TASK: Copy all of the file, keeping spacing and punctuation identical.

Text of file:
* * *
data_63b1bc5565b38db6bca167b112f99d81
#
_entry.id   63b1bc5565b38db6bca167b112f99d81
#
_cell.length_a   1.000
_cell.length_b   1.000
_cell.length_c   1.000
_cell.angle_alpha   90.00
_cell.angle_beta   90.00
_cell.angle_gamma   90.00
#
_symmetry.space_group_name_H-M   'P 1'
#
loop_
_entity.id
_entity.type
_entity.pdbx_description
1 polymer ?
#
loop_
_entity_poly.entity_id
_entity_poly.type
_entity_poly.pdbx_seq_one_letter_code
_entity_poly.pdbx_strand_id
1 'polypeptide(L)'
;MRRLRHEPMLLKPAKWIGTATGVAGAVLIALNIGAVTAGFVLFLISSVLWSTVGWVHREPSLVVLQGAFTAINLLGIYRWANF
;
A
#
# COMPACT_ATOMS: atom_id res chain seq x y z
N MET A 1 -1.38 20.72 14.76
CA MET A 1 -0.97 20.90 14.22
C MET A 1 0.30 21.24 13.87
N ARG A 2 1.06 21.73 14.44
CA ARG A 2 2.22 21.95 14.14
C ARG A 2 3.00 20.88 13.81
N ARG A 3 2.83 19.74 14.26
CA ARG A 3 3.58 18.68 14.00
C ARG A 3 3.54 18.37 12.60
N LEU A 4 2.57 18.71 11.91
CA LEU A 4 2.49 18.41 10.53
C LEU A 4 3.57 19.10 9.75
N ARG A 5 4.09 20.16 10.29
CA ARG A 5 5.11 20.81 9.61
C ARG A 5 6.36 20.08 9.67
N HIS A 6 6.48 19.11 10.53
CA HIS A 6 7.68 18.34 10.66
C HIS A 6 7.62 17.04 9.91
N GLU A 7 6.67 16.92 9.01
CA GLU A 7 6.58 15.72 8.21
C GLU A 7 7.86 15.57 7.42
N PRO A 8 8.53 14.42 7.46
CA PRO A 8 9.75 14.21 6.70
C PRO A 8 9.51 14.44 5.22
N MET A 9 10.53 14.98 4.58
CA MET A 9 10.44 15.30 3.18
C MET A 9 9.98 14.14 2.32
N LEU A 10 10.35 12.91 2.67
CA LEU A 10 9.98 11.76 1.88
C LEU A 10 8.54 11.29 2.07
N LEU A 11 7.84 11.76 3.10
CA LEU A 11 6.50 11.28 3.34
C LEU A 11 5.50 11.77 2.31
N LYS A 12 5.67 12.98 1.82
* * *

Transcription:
data_63b1bc5565b38db6bca167b112f99d81
#
_entry.id   63b1bc5565b38db6bca167b112f99d81
#
_cell.length_a   1.000
_cell.length_b   1.000
_cell.length_c   1.000
_cell.angle_alpha   90.00
_cell.angle_beta   90.00
_cell.angle_gamma   90.00
#
_symmetry.space_group_name_H-M   'P 1'
#
loop_
_entity.id
_entity.type
_entity.pdbx_description
1 polymer ?
#
loop_
_entity_poly.entity_id
_entity_poly.type
_entity_poly.pdbx_seq_one_letter_code
_entity_poly.pdbx_strand_id
1 'polypeptide(L)'
;MRRLRHEPMLLKPAKWIGTATGVAGAVLIALNIGAVTAGFVLFLISSVLWSTVGWVHREPSLVVLQGAFTAINLLGIYRWANF
;
A
#
# COMPACT_ATOMS: atom_id res chain seq x y z
N MET A 1 -1.38 20.72 14.76
CA MET A 1 -0.97 20.90 14.22
C MET A 1 0.30 21.24 13.87
N ARG A 2 1.06 21.73 14.44
CA ARG A 2 2.22 21.95 14.14
C ARG A 2 3.00 20.88 13.81
N ARG A 3 2.83 19.74 14.26
CA ARG A 3 3.58 18.68 14.00
C ARG A 3 3.54 18.37 12.60
N LEU A 4 2.57 18.71 11.91
CA LEU A 4 2.49 18.41 10.53
C LEU A 4 3.57 19.10 9.75
N ARG A 5 4.09 20.16 10.29
CA ARG A 5 5.11 20.81 9.61
C ARG A 5 6.36 20.08 9.67
N HIS A 6 6.48 19.11 10.53
CA HIS A 6 7.68 18.34 10.66
C HIS A 6 7.62 17.04 9.91
N GLU A 7 6.67 16.92 9.01
CA GLU A 7 6.58 15.72 8.21
C GLU A 7 7.86 15.57 7.42
N PRO A 8 8.53 14.42 7.46
CA PRO A 8 9.75 14.21 6.70
C PRO A 8 9.51 14.44 5.22
N MET A 9 10.53 14.98 4.58
CA MET A 9 10.44 15.30 3.18
C MET A 9 9.98 14.14 2.32
N LEU A 10 10.35 12.91 2.67
CA LEU A 10 9.98 11.76 1.88
C LEU A 10 8.54 11.29 2.07
N LEU A 11 7.84 11.76 3.10
CA LEU A 11 6.50 11.28 3.34
C LEU A 11 5.50 11.77 2.31
N LYS A 12 5.67 12.98 1.82